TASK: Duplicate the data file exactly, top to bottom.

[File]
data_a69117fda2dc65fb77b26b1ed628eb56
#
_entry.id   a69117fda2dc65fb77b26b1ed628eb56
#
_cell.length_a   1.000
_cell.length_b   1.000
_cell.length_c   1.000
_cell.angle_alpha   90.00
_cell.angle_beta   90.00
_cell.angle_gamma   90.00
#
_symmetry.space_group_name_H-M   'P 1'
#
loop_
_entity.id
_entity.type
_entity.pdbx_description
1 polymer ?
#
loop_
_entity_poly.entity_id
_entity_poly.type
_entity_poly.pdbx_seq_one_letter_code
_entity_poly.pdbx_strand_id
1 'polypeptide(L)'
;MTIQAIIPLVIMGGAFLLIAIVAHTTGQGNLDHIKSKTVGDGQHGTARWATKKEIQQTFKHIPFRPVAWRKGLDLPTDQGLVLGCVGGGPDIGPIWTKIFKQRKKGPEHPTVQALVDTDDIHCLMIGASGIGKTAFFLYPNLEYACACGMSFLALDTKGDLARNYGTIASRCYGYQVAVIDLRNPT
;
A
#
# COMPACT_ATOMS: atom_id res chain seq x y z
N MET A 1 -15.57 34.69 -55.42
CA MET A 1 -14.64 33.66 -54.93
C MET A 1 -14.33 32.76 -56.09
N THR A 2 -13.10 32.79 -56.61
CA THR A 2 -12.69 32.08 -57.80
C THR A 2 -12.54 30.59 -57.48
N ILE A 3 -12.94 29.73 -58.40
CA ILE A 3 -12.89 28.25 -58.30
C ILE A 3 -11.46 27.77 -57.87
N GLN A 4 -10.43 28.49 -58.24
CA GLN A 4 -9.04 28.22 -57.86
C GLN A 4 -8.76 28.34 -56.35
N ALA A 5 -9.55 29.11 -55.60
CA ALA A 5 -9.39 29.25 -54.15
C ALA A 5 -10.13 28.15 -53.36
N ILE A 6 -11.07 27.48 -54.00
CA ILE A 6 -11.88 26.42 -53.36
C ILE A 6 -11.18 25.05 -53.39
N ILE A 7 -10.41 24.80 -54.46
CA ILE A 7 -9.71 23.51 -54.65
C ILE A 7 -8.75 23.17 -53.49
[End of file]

data_a69117fda2dc65fb77b26b1ed628eb56
#
_entry.id   a69117fda2dc65fb77b26b1ed628eb56
#
_cell.length_a   1.000
_cell.length_b   1.000
_cell.length_c   1.000
_cell.angle_alpha   90.00
_cell.angle_beta   90.00
_cell.angle_gamma   90.00
#
_symmetry.space_group_name_H-M   'P 1'
#
loop_
_entity.id
_entity.type
_entity.pdbx_description
1 polymer ?
#
loop_
_entity_poly.entity_id
_entity_poly.type
_entity_poly.pdbx_seq_one_letter_code
_entity_poly.pdbx_strand_id
1 'polypeptide(L)'
;MTIQAIIPLVIMGGAFLLIAIVAHTTGQGNLDHIKSKTVGDGQHGTARWATKKEIQQTFKHIPFRPVAWRKGLDLPTDQGLVLGCVGGGPDIGPIWTKIFKQRKKGPEHPTVQALVDTDDIHCLMIGASGIGKTAFFLYPNLEYACACGMSFLALDTKGDLARNYGTIASRCYGYQVAVIDLRNPT
;
A
#
# COMPACT_ATOMS: atom_id res chain seq x y z
N MET A 1 -15.57 34.69 -55.42
CA MET A 1 -14.64 33.66 -54.93
C MET A 1 -14.33 32.76 -56.09
N THR A 2 -13.10 32.79 -56.61
CA THR A 2 -12.69 32.08 -57.80
C THR A 2 -12.54 30.59 -57.48
N ILE A 3 -12.94 29.73 -58.40
CA ILE A 3 -12.89 28.25 -58.30
C ILE A 3 -11.46 27.77 -57.87
N GLN A 4 -10.43 28.49 -58.24
CA GLN A 4 -9.04 28.22 -57.86
C GLN A 4 -8.76 28.34 -56.35
N ALA A 5 -9.55 29.11 -55.60
CA ALA A 5 -9.39 29.25 -54.15
C ALA A 5 -10.13 28.15 -53.36
N ILE A 6 -11.07 27.48 -54.00
CA ILE A 6 -11.88 26.42 -53.36
C ILE A 6 -11.18 25.05 -53.39
N ILE A 7 -10.41 24.80 -54.46
CA ILE A 7 -9.71 23.51 -54.65
C ILE A 7 -8.75 23.17 -53.49